Chronic wasting disease (CWD) has not yet been found in Mississippi, but that doesn't mean hunters can ignore the problem.

“North American hunters and the wildlife resources they value most are about to face their greatest challenge since white-tailed deer were nearly eliminated almost 100 years ago,” says Larry Castle, coordinator of the white-tailed deer program with the Mississippi Department of Wildlife Fisheries and Parks (MDWFP). “The technical nature of this disease demands that hunters become better informed if they are to understand and support science-based measures to control the disease.”

Castle will provide the latest information on the disease and the symptoms growers should watch for as well as precautions they should take to keep Mississippi's deer herd healthy at a special session of the Delta Ag Expo. He will discuss CWD at 1 p.m., Jan. 22, at the Expo meeting complex at the Bolivar County Expo Center in Cleveland, Miss.

Over the last 35 years chronic wasting disease (CWD) has grown from a novel captive deer syndrome, of only local interest to scientists in Colorado and Wyoming, into the most notorious wildlife disease of our time.

“The danger of CWD to Mississippi is very real. CWD is invariably fatal. There is no treatment for the disease, no vaccination for prevention, and no practical live animal test to determine if an animal is infected,” says Castle. “Laboratory analysis of the brain of a dead animal is the only method currently accepted by the USDA as conclusive. Once this disease occurs in an area, evidence from the past 30 years demonstrates that it will not go away on its own — aggressive intervention is required to manage the impacts.”

CWD is a progressively degenerative fatal disease that attacks the central nervous system of members of the deer family. It has been diagnosed in elk, mule deer, black-tailed deer and white-tailed deer in several Western states. In February 2002, the first case was confirmed east of the Mississippi River in Wisconsin. In the summer of 2002, the disease was found in white-tailed deer in New Mexico and Minnesota.

Animals suffering from CWD typically behave abnormally by separating themselves from their usual social group. They often stand alone, with a drooped posture, and may not respond to human presence. As the disease progresses they will appear very skinny on close examination and will salivate, drink, and urinate excessively.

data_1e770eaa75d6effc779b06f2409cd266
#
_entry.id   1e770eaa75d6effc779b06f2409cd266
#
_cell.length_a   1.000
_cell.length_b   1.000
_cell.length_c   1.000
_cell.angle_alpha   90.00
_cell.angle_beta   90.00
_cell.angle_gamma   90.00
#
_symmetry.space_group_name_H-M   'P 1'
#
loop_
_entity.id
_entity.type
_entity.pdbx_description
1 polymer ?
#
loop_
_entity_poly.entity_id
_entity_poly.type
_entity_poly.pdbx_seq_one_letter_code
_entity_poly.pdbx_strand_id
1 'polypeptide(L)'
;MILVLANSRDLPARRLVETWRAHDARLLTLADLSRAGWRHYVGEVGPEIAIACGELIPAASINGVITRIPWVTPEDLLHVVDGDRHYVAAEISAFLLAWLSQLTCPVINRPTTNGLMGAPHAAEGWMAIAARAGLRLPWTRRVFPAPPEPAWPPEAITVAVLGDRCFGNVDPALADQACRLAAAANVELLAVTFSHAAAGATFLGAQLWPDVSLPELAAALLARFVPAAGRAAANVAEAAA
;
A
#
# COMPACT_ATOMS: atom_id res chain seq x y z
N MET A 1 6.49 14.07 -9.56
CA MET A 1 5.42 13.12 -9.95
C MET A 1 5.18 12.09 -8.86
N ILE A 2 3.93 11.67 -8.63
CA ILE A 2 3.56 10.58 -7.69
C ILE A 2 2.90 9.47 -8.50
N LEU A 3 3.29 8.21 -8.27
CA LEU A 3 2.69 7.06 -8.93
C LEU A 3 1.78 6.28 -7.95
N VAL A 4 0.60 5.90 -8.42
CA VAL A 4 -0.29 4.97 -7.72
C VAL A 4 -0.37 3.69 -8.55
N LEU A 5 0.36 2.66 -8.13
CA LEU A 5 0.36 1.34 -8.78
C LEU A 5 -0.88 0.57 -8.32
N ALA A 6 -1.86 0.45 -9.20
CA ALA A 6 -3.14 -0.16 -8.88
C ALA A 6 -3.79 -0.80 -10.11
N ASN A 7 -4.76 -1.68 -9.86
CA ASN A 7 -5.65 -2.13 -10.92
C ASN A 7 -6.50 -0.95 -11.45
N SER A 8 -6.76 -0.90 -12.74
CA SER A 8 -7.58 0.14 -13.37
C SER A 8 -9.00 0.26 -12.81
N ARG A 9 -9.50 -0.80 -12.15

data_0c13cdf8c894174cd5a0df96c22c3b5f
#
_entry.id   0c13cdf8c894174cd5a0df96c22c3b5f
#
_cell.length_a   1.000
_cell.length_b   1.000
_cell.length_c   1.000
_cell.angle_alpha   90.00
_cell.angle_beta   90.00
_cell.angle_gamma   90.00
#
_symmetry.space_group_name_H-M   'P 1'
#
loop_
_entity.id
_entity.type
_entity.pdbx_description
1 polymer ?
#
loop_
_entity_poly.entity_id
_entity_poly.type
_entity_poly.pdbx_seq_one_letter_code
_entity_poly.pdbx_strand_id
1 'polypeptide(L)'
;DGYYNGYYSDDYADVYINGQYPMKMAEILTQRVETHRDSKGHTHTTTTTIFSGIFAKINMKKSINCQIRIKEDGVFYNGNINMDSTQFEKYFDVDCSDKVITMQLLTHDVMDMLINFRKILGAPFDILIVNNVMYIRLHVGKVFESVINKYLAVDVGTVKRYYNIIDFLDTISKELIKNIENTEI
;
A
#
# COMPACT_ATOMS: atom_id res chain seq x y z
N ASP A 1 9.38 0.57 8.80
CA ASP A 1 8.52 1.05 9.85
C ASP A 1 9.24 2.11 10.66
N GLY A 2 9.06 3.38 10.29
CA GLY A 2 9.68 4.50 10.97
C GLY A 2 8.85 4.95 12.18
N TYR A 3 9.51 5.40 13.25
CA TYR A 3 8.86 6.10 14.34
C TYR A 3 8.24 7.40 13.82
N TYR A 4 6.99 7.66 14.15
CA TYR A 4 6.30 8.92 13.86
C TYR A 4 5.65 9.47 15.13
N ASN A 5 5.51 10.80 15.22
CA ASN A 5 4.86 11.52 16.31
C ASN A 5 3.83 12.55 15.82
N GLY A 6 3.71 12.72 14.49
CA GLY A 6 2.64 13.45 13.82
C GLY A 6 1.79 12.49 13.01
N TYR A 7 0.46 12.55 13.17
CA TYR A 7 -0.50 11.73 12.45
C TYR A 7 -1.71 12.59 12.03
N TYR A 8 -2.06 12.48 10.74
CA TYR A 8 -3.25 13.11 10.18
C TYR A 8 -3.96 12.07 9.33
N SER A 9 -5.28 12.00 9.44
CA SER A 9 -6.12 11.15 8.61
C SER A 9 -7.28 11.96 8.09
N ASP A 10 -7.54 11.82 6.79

Castle says even though no cases of the CWD have been documented in Mississippi, hunters should avoid shooting, handling, or consuming any animal that appears sick and they should contact the MDWFP at 601-432-2400 if they see or harvest an animal that appears sick.

The 30th Annual Delta Ag Expo will take place Jan. 21-22 at the Bolivar County Exposition Center in Cleveland. Opening day activities will feature an 11:30 a.m. keynote address by Mississippi native and U.S. Department of Agriculture Undersecretary Bill Hawks.

The event, co-sponsored by the MSU Extension Service and the Delta Ag Expo Corp., offers ag-related seminars and more than 125 commercial and educational exhibits. As part of the event's 30th anniversary celebration, the first 100 people to register who were farming or involved in the agriculture industry in 1974 will receive a special gift. They also will be entered for a chance to win a grand prize at the conclusion of the two-day event.

The Expo opens daily at 8:30 a.m. Admission is free.

For more information, contact Don Respess or Kay Garrard at 662-843-8361 or e-mail drespess@ext.msstate.edu or kayg@ext.msstate.edu.


Eva Ann Dorris is an ag journalist and from Pontotoc, Miss. She can be reached at 662-419-9176 or eadorris@aol.com.